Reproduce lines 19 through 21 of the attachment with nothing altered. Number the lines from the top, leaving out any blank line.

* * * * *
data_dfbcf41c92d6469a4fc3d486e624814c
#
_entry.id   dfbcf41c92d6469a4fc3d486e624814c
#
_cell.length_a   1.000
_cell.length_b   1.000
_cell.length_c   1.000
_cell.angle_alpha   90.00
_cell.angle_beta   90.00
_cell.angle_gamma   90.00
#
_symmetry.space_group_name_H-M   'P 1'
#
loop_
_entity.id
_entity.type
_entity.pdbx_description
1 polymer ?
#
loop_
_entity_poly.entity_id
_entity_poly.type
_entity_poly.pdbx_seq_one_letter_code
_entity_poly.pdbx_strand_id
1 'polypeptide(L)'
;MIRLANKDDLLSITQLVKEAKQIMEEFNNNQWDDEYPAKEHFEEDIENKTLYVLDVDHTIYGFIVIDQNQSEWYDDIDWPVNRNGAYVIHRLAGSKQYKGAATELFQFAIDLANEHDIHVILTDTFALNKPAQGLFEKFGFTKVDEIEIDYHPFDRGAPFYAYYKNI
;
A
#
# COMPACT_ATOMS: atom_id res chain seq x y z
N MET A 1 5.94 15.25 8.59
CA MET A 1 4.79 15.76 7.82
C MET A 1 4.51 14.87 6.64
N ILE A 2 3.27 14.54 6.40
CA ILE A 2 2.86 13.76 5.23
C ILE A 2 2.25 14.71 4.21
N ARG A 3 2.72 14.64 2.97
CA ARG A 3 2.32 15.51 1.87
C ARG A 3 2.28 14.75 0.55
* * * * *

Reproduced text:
#
loop_
_entity_poly.entity_id